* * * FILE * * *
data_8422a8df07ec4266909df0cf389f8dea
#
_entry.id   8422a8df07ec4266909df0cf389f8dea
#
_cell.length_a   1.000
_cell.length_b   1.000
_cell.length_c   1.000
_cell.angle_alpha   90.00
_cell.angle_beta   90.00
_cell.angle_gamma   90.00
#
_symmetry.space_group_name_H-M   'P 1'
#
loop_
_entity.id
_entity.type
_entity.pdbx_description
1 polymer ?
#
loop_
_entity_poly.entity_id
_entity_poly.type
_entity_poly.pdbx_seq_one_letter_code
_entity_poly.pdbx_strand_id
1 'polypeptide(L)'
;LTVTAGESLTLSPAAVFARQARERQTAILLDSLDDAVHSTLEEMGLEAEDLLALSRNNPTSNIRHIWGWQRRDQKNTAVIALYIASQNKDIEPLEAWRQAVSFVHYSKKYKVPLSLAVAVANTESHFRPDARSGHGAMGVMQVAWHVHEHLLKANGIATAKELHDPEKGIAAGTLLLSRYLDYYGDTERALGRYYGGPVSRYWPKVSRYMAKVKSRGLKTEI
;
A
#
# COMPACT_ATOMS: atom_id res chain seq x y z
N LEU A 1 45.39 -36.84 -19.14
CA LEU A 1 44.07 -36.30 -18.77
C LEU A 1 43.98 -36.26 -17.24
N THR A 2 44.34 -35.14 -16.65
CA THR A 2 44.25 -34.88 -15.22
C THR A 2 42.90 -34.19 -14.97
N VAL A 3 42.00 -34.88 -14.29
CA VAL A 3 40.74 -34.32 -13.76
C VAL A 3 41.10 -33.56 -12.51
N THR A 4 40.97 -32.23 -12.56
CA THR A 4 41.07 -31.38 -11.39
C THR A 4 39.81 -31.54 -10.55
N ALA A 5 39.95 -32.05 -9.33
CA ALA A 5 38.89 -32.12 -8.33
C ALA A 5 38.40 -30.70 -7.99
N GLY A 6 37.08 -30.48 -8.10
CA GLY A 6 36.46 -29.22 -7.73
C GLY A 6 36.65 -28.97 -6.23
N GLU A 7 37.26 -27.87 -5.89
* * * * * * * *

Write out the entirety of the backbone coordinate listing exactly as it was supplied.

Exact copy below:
data_8422a8df07ec4266909df0cf389f8dea
#
_entry.id   8422a8df07ec4266909df0cf389f8dea
#
_cell.length_a   1.000
_cell.length_b   1.000
_cell.length_c   1.000
_cell.angle_alpha   90.00
_cell.angle_beta   90.00
_cell.angle_gamma   90.00
#
_symmetry.space_group_name_H-M   'P 1'
#
loop_
_entity.id
_entity.type
_entity.pdbx_description
1 polymer ?
#
loop_
_entity_poly.entity_id
_entity_poly.type
_entity_poly.pdbx_seq_one_letter_code
_entity_poly.pdbx_strand_id
1 'polypeptide(L)'
;LTVTAGESLTLSPAAVFARQARERQTAILLDSLDDAVHSTLEEMGLEAEDLLALSRNNPTSNIRHIWGWQRRDQKNTAVIALYIASQNKDIEPLEAWRQAVSFVHYSKKYKVPLSLAVAVANTESHFRPDARSGHGAMGVMQVAWHVHEHLLKANGIATAKELHDPEKGIAAGTLLLSRYLDYYGDTERALGRYYGGPVSRYWPKVSRYMAKVKSRGLKTEI
;
A
#
# COMPACT_ATOMS: atom_id res chain seq x y z
N LEU A 1 45.39 -36.84 -19.14
CA LEU A 1 44.07 -36.30 -18.77
C LEU A 1 43.98 -36.26 -17.24
N THR A 2 44.34 -35.14 -16.65
CA THR A 2 44.25 -34.88 -15.22
C THR A 2 42.90 -34.19 -14.97
N VAL A 3 42.00 -34.88 -14.29
CA VAL A 3 40.74 -34.32 -13.76
C VAL A 3 41.10 -33.56 -12.51
N THR A 4 40.97 -32.23 -12.56
CA THR A 4 41.07 -31.38 -11.39
C THR A 4 39.81 -31.54 -10.55
N ALA A 5 39.95 -32.05 -9.33
CA ALA A 5 38.89 -32.12 -8.33
C ALA A 5 38.40 -30.70 -7.99
N GLY A 6 37.08 -30.48 -8.10
CA GLY A 6 36.46 -29.22 -7.73
C GLY A 6 36.65 -28.97 -6.23
N GLU A 7 37.26 -27.87 -5.89